Recently, we showed you an infographic charting the breadth of activity occurring each minute online. While the raw data gives shape to the proportions of the Internet’s vast time-wasting landscape, this information lacks the visceral punch of a representative visual. Until now.
One Second On the Internet breaks down the various forms of online activity even further than its predecessor and manages to upstage it in the presentation department. The site, which was created anonymously (for now), doles out the fact that 197 people cast votes on Reddit every second by showing that number of Reddit’s trademark alien heads lined up in rows, reminiscent of how a prisoner might mark off days served in chalk. As you scroll down and arrive at even more popular websites and social media sources, these stacks of logos get larger and larger. (The one for email is too large for this page, necessitating linkage.)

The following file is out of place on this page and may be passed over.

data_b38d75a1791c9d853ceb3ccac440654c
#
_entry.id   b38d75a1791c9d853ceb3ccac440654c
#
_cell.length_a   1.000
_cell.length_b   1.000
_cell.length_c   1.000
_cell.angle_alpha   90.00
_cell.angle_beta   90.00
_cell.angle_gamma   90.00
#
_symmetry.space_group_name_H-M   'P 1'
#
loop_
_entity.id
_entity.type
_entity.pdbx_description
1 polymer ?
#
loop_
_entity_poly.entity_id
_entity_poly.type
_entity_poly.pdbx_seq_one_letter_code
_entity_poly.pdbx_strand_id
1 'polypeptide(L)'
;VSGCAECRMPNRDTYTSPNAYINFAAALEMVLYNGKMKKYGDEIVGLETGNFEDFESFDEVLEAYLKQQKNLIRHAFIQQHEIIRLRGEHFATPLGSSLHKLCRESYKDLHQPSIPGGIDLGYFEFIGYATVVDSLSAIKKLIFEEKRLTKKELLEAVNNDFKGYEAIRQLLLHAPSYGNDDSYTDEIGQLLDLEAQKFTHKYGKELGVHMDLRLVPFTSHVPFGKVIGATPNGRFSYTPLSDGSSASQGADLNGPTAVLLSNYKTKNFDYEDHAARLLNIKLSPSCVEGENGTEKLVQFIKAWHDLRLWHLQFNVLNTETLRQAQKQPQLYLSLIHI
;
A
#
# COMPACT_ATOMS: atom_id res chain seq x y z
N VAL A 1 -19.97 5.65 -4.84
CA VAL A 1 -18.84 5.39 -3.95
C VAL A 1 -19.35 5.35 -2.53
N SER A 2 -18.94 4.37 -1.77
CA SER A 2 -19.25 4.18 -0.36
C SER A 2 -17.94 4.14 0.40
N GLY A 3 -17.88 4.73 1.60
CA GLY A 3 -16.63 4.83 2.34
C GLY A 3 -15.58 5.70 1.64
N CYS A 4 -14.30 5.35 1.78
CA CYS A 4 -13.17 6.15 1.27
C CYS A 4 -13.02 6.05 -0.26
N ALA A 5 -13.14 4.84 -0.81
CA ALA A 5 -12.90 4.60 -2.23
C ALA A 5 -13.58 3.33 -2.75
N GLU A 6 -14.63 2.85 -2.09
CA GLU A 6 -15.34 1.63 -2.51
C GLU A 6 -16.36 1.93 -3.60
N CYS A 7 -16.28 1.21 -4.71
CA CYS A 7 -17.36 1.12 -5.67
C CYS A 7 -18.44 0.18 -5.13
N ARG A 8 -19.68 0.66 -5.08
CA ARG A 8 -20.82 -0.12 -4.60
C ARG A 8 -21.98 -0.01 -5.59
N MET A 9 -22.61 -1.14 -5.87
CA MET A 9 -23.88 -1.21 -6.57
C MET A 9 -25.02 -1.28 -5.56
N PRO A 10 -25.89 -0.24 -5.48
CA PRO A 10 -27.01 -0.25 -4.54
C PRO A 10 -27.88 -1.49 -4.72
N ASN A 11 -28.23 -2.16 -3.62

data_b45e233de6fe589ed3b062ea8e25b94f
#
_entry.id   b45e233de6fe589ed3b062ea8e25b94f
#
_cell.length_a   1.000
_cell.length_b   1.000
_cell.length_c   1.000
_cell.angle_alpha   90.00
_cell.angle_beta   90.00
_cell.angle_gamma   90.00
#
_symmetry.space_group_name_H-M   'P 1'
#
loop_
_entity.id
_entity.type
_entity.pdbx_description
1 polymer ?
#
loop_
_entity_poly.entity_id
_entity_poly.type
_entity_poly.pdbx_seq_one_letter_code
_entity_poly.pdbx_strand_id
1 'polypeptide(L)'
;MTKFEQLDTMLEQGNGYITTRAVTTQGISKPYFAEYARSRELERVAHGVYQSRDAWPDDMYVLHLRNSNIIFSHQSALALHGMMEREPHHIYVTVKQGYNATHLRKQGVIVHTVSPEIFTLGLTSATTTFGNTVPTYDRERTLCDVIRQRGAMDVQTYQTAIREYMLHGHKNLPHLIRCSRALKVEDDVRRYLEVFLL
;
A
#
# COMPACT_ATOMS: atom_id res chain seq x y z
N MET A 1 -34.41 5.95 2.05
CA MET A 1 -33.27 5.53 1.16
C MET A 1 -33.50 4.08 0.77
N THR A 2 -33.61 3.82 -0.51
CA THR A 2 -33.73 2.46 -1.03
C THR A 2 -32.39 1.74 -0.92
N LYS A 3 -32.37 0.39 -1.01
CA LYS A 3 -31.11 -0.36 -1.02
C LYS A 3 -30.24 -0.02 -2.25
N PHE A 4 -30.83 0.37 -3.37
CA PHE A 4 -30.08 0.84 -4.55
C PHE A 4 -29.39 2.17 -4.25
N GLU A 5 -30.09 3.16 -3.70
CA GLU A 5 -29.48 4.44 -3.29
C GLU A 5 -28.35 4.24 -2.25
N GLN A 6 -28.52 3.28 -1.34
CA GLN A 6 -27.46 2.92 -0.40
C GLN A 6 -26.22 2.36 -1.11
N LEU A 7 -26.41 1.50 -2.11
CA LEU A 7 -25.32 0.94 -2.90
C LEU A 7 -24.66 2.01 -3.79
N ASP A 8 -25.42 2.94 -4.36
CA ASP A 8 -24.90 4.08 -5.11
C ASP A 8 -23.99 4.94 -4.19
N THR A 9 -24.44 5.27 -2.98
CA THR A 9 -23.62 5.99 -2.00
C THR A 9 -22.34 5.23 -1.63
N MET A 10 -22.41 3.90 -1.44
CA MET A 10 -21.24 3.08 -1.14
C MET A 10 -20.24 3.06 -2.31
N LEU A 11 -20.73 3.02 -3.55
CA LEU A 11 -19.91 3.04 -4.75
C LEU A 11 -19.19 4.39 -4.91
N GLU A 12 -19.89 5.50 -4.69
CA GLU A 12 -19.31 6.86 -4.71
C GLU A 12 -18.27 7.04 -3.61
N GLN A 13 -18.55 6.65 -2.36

Along with this helpful, if alarming, statistical bounty, One Second also reminds users of the inexorable march of time by showing how much more information has spread since you’ve been on the page. Aside from the visual representation, the number of tweets or Facebook ‘likes’ and other data are shown as increasing each second–which tempts viewers to refresh the screen before the number gets too high to reasonably comprehend.
Have a look at some of these numbers in the slides above.